Home » News » Stress Management » Stress Fuels Breast Cancer Metastasis to Bone

Stress Fuels Breast Cancer Metastasis to Bone

Stress Fuels Breast Cancer Metastasis to Bone A new study with mice shows that the “fight or flight” response to stress can promote breast cancer metastasis to the bone.

Researchers at the Vanderbilt University Center for Bone Biology demonstrated in mice that activation of the sympathetic nervous system — the “fight-or-flight” response to stress — primes the bone environment for breast cancer cell metastasis. The researchers were able to prevent breast cancer cell lesions in bone using propranolol, a cardiovascular medicine that inhibits sympathetic nervous system signals.

Metastasis — the spread of cancer cells to organs and bone — is more likely to kill patients than a primary breast tumor, said Florent Elefteriou, Ph.D., director of the Vanderbilt Center for Bone Biology.

“Preventing metastasis is really the goal we want to achieve,” he said.

Elefteriou and his colleagues learned in previous studies that the sympathetic nervous system stimulated bone remodeling, and that it used some of the same signaling molecules that have been implicated in breast cancer metastasis to bone.

“We came to the hypothesis that sympathetic activation might remodel the bone environment and make it more favorable for cancer cells to metastasize there,” Elefteriou said.

Evidence from the clinic supported this notion, he said. Breast cancer patients who suffered from stress or depression — which active the sympathetic nervous system — had shorter survival times.

To explore the link, the researchers followed fluorescently “tagged” human breast cancer cells that were injected into the mouse heart to model the stage of metastasis when breast cancer cells leave the primary site and move through the body.

They found that treating the mice with a drug that mimics sympathetic nervous system activation caused more cancer lesions in bone. Using physical restraint to stress the mice and activate the sympathetic nervous system also caused more cancer lesions in bone, the researchers report.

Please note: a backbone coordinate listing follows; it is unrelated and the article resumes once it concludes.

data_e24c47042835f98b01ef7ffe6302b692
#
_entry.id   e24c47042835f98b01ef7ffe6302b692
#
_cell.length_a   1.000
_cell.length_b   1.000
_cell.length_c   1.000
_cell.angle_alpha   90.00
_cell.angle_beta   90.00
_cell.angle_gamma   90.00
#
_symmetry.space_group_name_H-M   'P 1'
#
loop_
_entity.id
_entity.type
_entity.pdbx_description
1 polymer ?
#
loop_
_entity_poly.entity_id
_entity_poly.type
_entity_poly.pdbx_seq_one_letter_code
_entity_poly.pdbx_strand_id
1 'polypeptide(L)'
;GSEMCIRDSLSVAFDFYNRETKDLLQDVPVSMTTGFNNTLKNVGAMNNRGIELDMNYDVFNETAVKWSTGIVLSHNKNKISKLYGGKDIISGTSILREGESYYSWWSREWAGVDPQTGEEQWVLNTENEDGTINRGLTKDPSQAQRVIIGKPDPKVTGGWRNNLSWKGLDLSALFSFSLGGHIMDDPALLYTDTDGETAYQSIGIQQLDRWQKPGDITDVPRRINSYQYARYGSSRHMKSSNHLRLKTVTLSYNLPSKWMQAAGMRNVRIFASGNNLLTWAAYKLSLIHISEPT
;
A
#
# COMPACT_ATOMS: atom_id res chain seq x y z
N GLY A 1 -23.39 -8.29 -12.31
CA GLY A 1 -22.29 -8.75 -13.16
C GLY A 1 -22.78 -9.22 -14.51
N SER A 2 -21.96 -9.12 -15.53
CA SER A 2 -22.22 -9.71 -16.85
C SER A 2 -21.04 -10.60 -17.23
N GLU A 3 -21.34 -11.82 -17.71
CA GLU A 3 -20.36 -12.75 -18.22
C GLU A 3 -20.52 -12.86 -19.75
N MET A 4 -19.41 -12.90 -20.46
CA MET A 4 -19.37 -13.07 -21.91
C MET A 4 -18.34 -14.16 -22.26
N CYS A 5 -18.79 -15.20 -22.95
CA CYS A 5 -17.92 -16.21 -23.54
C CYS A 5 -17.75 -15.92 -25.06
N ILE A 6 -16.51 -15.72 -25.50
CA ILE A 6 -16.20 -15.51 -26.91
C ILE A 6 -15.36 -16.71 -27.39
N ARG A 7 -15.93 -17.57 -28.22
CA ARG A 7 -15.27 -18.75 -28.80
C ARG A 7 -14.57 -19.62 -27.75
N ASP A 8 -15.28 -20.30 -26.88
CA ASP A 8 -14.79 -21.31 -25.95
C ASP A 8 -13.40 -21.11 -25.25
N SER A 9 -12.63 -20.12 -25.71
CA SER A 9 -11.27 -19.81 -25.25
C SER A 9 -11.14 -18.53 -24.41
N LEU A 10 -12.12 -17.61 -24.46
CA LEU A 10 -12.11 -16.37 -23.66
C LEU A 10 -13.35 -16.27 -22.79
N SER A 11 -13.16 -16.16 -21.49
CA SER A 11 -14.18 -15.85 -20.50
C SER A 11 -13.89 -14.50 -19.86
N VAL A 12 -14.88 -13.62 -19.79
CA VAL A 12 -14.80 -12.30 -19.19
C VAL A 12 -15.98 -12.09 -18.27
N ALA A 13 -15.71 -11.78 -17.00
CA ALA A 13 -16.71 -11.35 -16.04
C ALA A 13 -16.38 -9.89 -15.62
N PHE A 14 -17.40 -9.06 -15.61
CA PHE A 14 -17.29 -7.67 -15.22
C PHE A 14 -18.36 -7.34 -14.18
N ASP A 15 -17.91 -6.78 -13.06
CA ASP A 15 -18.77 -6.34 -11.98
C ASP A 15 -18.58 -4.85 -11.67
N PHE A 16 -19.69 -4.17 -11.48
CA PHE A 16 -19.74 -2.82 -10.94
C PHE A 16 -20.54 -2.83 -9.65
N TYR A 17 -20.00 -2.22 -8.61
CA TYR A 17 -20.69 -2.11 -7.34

Treating the restrained mice with propranolol, one of a family of blood pressure medicines called “beta-blockers,” reduced the number of bone lesions.

The investigators demonstrated that sympathetic nervous system activation increases levels of a signaling molecule called RANKL, which is known to promote the formation of osteoclasts, which are bone cells that break down bone tissue. RANKL has also been implicated in cell migration, and Elefteriou and colleagues were able to show that breast cancer cell migration to the bone depends on RANKL.

According to the researchers, the findings suggest that beta-blockers or drugs that interfere with RANKL signaling, such as denosumab, may be useful in preventing breast cancer cell metastasis to bone.

Propranolol and other beta-blockers are inexpensive and safe in most patients, the researchers note. They may be a good choice for long-term treatment if future studies in patients with breast cancer confirm their ability to block cancer cell metastasis to bone, Elefteriou said.

“If something as simple as a beta-blocker could prevent cancer metastasis to bone, this would impact the treatment of millions of patients worldwide,” he said.

Efforts to reduce stress and depression in patients with cancer may have unappreciated benefits in terms of metastasis prevention, he added.

Source: Vanderbilt University Medical Center

Researchers examining breast scans photo by shutterstock.

Stress Fuels Breast Cancer Metastasis to Bone

Janice Wood

Janice Wood is a long-time writer and editor who began working at a daily newspaper before graduating from college. She has worked at a variety of newspapers, magazines and websites, covering everything from aviation to finance to healthcare.

APA Reference
Wood, J. (2018). Stress Fuels Breast Cancer Metastasis to Bone. Psych Central. Retrieved on November 26, 2020, from
Scientifically Reviewed
Last updated: 8 Aug 2018 (Originally: 18 Jul 2012)
Last reviewed: By a member of our scientific advisory board on 8 Aug 2018
Published on Psych All rights reserved.